Under the U.S. Refugee Admissions Program (USRAP), an interagency process that includes three primary U.S. Government agencies—Department of State, Department of Homeland Security (DHS), and the Department of Health and Human Services (HHS)—refugees are vetted based on specific requirements. These requirements cannot be waived, and include an in-person DHS interview, security checks, and a medical exam. Due to these strict requirements, the process currently takes anywhere from 18 to 24 months, or even longer.Additionally, many refugees have to wait long periods of time to even be processed, and some wait in refugee camps for up to 20 years before being resettled in a third country.

 

How are refugees welcomed to a new country?

After being granted a visa and going through all security background checks, refugees finally arrive to the U.S. They are greeted at the airport by a caseworker who works for one of the U.S. private agencies that have cooperative agreements with the State Department to provide reception and placement services for arriving refugees. At this stage, a new struggle begins. Refugees have only 90 days of assistance from these agencies. In that time, they must sign up for English classes, get jobs, enroll children in school, go to health visits, set up their new homes, and obtain government-approved benefits. As the clock ticks, many refugees struggle to become self-sufficient within this three month time-frame.

 

Why is it important to understand the refugee journey? 

It is essential to understand that refugees are just like anyone living in the U.S., except their lives have been torn apart by persecution and violence. The only difference between U.S. residents and refugees is chance. Imagine switching places with a Syrian child. She is sitting at her desk in school, and suddenly a bomb explodes two classrooms away. She scrambles through hallways trying to find her brother to see if he is okay. Together, they run home through the streets, hoping their parents are there. Her parents won’t allow her to go to school the next day, or the day after. Her fafther, a taxi driver, can no longer work, because no one is taking taxis. Instead, the taxis have been replaced with tanks. She wakes up, day after day, hearing bombs going off, and witnessing the loss of life in the streets. If we put ourselves in the shoes of this child, it is easy to comprehend why her and her family would flee. Why they would do anything in their power to seek safety and stability in the face of violence and uncertainty. As one participant in Between Borders commented: “There are unprecedented amounts of refugees and migrants in today’s world, but here in the U.S. they are ‘invisible’ to us … we need to appreciate the problems that cause refugees and migrants to take this journey and the challenges they faced along the way.”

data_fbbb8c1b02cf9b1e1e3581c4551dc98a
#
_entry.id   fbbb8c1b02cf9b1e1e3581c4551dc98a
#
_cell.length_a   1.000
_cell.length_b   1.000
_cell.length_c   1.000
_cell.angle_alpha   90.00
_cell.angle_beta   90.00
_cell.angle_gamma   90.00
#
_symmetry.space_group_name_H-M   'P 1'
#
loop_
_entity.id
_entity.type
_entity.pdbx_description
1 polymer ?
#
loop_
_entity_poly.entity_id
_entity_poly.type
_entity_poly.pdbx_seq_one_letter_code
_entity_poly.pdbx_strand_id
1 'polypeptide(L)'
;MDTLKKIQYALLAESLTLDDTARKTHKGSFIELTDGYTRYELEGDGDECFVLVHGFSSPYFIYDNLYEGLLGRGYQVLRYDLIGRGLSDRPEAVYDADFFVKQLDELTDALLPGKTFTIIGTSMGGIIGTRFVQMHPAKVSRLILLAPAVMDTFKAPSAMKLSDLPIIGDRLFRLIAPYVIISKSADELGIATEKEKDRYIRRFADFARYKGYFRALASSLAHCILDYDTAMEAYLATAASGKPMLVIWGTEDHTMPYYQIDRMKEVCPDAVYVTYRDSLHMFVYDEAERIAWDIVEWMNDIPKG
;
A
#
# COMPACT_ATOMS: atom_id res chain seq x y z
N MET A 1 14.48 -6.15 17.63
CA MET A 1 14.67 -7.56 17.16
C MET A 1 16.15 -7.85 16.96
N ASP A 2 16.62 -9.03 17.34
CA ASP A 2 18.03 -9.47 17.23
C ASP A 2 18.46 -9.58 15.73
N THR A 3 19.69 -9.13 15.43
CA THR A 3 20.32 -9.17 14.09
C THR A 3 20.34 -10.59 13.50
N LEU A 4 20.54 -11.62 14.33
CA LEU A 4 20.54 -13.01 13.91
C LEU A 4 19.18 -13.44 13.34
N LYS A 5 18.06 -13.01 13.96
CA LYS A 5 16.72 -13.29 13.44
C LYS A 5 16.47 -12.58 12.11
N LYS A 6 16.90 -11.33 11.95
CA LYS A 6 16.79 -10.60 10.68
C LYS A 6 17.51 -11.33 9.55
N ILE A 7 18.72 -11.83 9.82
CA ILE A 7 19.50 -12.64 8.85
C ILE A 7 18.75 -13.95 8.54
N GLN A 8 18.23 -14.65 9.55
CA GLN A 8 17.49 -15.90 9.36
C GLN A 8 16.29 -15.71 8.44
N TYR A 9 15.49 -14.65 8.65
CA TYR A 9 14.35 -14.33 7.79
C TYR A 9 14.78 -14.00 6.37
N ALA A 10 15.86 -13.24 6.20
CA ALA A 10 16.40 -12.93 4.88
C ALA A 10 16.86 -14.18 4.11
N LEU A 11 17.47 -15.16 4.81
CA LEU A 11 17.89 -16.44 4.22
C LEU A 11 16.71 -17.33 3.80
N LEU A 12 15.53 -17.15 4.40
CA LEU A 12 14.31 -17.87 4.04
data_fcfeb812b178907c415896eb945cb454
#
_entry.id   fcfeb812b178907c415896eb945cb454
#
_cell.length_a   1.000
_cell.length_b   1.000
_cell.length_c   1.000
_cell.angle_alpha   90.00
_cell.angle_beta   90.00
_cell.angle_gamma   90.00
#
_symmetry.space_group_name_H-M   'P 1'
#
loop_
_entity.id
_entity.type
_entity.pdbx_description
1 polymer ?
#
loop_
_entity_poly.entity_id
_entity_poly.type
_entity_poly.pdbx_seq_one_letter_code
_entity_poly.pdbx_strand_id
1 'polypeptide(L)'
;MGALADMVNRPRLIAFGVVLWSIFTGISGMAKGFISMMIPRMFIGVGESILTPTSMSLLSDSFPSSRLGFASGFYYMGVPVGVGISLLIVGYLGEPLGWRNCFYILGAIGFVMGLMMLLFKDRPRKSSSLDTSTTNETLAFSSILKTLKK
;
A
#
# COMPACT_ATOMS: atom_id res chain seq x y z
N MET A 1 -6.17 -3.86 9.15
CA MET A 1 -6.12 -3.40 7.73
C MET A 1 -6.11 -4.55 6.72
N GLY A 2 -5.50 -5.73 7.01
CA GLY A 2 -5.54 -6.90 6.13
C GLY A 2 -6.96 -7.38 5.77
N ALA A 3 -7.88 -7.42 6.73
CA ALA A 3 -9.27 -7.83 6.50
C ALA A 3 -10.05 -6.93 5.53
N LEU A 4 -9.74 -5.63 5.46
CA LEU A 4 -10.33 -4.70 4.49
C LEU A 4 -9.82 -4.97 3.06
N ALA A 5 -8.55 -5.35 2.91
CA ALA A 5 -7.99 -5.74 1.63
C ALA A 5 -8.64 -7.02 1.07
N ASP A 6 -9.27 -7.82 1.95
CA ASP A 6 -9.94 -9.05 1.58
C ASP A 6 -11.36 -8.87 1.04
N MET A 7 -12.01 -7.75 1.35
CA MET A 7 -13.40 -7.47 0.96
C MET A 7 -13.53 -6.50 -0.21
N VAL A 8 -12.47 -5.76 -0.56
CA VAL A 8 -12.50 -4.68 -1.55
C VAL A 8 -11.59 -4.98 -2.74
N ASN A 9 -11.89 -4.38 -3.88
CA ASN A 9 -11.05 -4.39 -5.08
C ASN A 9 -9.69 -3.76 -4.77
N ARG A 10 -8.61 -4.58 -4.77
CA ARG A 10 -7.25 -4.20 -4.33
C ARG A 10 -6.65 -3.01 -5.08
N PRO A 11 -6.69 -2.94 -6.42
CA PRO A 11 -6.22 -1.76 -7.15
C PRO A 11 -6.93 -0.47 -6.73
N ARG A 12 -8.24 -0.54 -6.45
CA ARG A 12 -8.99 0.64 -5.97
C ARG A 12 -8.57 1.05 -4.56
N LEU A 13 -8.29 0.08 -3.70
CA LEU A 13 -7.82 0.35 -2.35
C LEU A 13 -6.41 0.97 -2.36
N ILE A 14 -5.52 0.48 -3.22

What does it say about the United States when we turn our back on refugees?

It says that we do not understand. We cannot tell the difference between a refugee, who is fleeing terror, from a terrorist, who is the oppressor. It says that, even with all of the facts about what refugees face, and that they are screened and vetted more than any other individual who sets foot on U.S. soil, we do not care to help. It says that U.S. citizens deserve peace of mind over a refugee child’s safety from violence or death. My goal throughout law school has been to educate individuals about refugees and asylum seekers. Not simply about their legal claims, but about our moral obligation to understand.

 

The most recent executive order that targets refugees is immoral and a violation of our human rights obligations. But, most importantly, it is misinformed. The goal of Between Borders is to broaden awareness and understanding, and allow that to influence how we treat and understand other human beings. In the face of misinformation, if we can come together as a community to better understand the refugee journey and learn about the refugee process then surely we can change the hearts and minds of others.